U.S. Championships: Winning streaks

by Carlos Alberto Colodro
10/13/2022 – An exciting round in both sections of the U.S. Championships saw 9 out of 14 games ending decisively. In the open, Fabiano Caruana, Ray Robson (pictured) and Dariusz Swiercz grabbed second consecutive wins, while Leinier Dominguez scored his first full point after merely ten moves! In the women’s section, Megan Lee defeated Jennifer Yu and is now sharing the lead with Irina Krush. | Photo: Austin Fuller

ChessBase 17 - Mega package ChessBase 17 - Mega package

ChessBase is a personal, stand-alone chess database that has become the standard throughout the world. Everyone uses ChessBase, from the World Champion to the amateur next door. It is the program of choice for anyone who loves the game and wants to know more about it.

More...

Caruana keeps on winning

It has been seven rounds of exciting chess at the U.S. Championships in Saint Louis, and the 28 participants have only reached the equator of the event. Anish Giri described it best.

With six rounds to go (the tournament runs until October 19), Fabiano Caruana has a full-point lead over Ray Robson, who stands in sole second place ahead of a 4-player pack. Both Caruana and Robson scored full points on Tuesday and Wednesday, much like Dariusz Swiercz, who lost against the sole leader in round 3 but now has a +1 score after beating higher-rated players back-to-back. 

In a round that saw four players winning with white in the open, Leinier Dominguez needed only 10 moves to collect his first victory of the event — following six draws.

 

This position arose out of a Petroff Defence. Elshan Moradiabadi, who is having a rough time in Saint Louis, fell for a trap not unknown to strong players with 8...0-0. After 9.cxd5 Qxd5 10.Bxe4, both possible captures lose material for Black.

 

10...Qxe4 fails to 11.Re1 and the bishop on e7 falls, while 10...Bxe4 is bad due to 11.Nc3 first, followed by the same attack with the rook along the e-file. Moradiabadi decided to call it a day right there and then.

Leinier Dominguez

Leinier Dominguez | Photo: Lennart Ootes

While Dominguez had a short day at the office — a particularly relevant asset amid such a long tournament — Robson scored a crucial win over rating favourite Wesley So. With this win, the 27-year-old climbed to sole second place and crossed the 2700-rating barrier in the live ratings list. Notably, he has never crossed 2700 in an official rating list, as he has remained within the 2640-2690 bracket since November 2014!

Moreover, Robson got to beat a 3-time U.S. champion in style.

 

So’s 20...cxd5 was a mistake (20...Qe7 was the only move in the position), as the central capture allowed 21.Bh7+ Kh8 22.Bf5 Ne5 (what else?) 23.f4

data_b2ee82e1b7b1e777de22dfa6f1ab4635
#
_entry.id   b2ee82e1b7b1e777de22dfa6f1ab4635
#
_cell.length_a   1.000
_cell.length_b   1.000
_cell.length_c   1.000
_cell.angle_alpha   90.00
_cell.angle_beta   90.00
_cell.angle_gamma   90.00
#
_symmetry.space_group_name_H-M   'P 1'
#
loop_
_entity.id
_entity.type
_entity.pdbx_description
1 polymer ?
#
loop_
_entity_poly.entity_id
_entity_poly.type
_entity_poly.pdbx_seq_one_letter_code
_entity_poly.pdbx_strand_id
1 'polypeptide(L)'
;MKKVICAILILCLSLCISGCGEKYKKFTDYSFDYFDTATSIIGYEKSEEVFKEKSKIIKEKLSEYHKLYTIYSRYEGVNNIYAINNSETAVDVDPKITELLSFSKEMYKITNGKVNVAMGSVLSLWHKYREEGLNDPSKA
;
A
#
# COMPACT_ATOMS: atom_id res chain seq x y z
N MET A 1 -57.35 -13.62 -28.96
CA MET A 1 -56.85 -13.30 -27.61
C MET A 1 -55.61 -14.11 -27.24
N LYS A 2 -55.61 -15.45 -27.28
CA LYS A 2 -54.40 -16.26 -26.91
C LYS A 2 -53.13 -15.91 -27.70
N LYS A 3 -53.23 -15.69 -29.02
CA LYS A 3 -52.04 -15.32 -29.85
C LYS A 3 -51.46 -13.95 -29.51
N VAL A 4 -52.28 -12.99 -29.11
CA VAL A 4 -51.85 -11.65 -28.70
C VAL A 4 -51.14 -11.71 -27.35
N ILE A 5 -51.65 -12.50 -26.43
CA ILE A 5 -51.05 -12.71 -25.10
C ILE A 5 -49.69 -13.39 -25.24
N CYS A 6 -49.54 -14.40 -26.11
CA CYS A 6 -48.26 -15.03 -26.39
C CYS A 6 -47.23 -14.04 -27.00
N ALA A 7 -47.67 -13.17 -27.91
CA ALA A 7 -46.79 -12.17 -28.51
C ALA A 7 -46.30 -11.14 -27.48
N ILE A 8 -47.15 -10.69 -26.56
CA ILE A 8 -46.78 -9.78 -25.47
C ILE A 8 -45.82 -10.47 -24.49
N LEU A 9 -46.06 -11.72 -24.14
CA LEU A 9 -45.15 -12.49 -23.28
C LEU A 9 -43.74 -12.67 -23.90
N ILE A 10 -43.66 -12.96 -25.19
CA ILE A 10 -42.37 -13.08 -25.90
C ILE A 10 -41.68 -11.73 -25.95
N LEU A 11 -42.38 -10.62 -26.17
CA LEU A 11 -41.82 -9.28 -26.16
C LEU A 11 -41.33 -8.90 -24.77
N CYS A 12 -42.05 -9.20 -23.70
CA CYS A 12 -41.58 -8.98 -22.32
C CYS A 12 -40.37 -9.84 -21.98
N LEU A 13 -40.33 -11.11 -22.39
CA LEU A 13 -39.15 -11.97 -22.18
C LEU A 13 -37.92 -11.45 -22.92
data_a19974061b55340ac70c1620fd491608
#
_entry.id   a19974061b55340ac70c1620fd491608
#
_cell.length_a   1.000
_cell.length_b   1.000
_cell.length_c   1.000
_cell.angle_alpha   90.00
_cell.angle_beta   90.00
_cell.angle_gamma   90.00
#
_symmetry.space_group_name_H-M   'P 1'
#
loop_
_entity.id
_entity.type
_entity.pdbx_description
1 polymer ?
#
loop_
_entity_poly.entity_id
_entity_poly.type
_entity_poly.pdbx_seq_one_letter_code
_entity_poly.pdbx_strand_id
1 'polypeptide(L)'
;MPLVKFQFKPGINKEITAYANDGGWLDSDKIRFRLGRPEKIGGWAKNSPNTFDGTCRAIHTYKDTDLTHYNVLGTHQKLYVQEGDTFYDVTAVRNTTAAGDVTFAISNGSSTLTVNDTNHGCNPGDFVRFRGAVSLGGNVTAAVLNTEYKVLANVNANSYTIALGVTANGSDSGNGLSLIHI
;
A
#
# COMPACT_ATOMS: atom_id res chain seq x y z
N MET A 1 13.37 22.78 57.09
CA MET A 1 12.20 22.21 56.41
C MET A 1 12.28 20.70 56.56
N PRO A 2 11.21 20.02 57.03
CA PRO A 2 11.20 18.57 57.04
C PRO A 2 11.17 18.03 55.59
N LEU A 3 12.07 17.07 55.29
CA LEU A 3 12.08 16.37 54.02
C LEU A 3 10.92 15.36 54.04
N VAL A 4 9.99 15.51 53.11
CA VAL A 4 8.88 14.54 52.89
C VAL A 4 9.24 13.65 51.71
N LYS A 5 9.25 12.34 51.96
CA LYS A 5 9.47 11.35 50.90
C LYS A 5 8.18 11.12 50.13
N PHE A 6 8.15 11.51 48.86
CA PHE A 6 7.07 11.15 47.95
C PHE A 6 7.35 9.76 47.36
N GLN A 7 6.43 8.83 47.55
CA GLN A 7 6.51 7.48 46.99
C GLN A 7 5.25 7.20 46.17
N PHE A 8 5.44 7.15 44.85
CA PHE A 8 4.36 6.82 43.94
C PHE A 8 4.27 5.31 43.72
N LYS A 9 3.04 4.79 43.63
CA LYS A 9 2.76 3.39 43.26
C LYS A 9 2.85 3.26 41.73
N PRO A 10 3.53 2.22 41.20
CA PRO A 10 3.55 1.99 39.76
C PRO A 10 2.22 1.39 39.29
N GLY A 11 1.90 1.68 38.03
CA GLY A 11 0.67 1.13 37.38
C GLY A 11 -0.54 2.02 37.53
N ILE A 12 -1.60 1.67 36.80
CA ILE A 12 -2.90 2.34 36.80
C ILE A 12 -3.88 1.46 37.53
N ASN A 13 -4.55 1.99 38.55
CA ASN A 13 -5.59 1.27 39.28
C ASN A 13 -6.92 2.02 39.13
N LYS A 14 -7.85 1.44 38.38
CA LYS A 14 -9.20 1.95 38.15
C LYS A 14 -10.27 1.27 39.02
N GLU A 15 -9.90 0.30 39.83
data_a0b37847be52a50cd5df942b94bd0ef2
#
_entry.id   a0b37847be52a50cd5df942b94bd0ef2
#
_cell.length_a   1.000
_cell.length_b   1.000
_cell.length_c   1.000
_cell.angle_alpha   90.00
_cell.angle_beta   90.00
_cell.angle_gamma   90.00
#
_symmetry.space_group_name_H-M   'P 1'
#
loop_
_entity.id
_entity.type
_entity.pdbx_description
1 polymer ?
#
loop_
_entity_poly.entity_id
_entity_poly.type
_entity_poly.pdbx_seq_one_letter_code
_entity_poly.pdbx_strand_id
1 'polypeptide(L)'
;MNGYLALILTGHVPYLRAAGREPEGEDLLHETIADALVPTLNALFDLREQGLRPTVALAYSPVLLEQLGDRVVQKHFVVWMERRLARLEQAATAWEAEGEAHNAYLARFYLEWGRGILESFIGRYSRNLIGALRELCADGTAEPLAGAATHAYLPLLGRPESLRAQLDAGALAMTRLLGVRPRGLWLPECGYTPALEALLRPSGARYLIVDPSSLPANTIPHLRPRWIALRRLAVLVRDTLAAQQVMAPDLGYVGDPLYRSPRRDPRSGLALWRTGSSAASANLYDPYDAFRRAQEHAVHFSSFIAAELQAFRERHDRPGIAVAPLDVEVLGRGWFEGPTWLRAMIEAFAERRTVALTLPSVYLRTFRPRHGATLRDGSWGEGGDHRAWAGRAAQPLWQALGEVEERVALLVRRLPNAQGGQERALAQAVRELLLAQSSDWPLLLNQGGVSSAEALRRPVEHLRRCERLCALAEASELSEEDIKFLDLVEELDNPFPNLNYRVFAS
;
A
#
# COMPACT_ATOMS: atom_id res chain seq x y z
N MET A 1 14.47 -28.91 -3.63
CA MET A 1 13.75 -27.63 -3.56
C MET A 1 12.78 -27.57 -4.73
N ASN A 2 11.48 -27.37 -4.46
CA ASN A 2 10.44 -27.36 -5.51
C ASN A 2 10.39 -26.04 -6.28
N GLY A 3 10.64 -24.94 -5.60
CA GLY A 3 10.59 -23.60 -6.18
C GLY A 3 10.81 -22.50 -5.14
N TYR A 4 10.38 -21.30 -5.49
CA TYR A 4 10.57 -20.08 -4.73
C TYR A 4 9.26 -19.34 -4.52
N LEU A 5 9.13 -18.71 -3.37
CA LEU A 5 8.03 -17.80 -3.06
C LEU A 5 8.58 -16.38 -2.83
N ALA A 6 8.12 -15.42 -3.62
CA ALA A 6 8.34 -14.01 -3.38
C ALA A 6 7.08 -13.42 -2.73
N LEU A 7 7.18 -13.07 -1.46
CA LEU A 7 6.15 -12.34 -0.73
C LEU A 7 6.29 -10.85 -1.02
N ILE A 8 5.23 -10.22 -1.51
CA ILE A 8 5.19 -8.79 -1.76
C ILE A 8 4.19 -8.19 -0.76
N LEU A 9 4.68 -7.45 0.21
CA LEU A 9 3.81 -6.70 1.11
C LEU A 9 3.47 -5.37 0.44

All forcing moves for White as he steamrolls Black’s kingside!

The straightforward sequence continued with 23...Ng6 24.Bxf6 gxf6 25.Nxf7+ Qxf7 26.Bxg6, and Black is doomed.

 

The queen is ready to infiltrate on h4, while the rook will join the attack via the g-file. So resigned the game nine moves later, and a level-headed Robson later confessed that he was “a little bit surprised by how well the game went for me”.

Ray Robson, Wesley So

Ray Robson and Wesley So | Photo: Lennart Ootes

Caruana’s victory over Aleksandr Lenderman was not as straightforward, as the latter fell for a tactical trick in a middlegame position with six major pieces still on the board, which led to Caruana simplifying into a winning rook endgame. 

While Caruana has been needing to work hard to collect full points throughout the tournament, Swiercz got a second stylish win in a row — after beating Levon Aronian (rated 2755) in the previous round, he needed only 28 moves to defeat Hans Niemann (2699) on Wednesday.

 

Niemann resigned here after failing to resort to a defensive approach once he found himself in an inferior position early in the middlegame. 

The string of higher-rated opponents continues for Swiercz, who will have the black pieces against So in Thursday’s eighth round.

Dariusz Swiercz, Hans Niemann

Dariusz Swiercz defeated Hans Niemann | Photo: Lennart Ootes

All results - Round 7

 

Standings after round 7

 

All games

 

 

Megan Lee takes down Jennifer Yu

Following the trend seen in the open section, Megan Lee grabbed a second consecutive win to climb to shared first place in the women’s event. In a key matchup, the young entrepreneur (she runs Snipett Studios) defeated former co-leader Jennifer Yu with the white pieces.

 

Yu’s aggressive approach in a setup with kings castled on opposite sides backfired, as her opponent got to simplify into a clearly winning ending in the diagrammed position — 35.Qxb8+ Qxb8 36.Re8+ Rf8 37.Rxb8 Rxb8 38.Re8+ Rxe8 39.Bxe8 Kg8 40.cxb3, and White is two pawns up in the minor-piece endgame.

 

The game lasted 23 more moves, but the result was never in doubt.

Megan Lee

Megan Lee | Photo: Lennart Ootes

No fewer than five games finished decisively in the women’s section. Remarkably, Ashritha Eswaran, who lost three out of her four first games in Saint Louis, scored a third consecutive win and is now sharing sixth place on a fifty-percent score.

Gulrukhbegim Tokhirjonova, Rochelle Wu and 2-time U.S. women’s champion Nazi Paikidze also collected full points in round 7.

A highlight of round 8 will be the confrontation between two players on an upward trajectory, Megan Lee and Ashritha Eswaran.

Ashritha Eswaran

Ashritha Eswaran | Photo: Austin Fuller

All results - Round 7

 

Standings after round 7

 

All games

 

 

Links


Carlos Colodro is a Hispanic Philologist from Bolivia. He works as a freelance translator and writer since 2012. A lot of his work is done in chess-related texts, as the game is one of his biggest interests, along with literature and music.
Discussion and Feedback Submit your feedback to the editors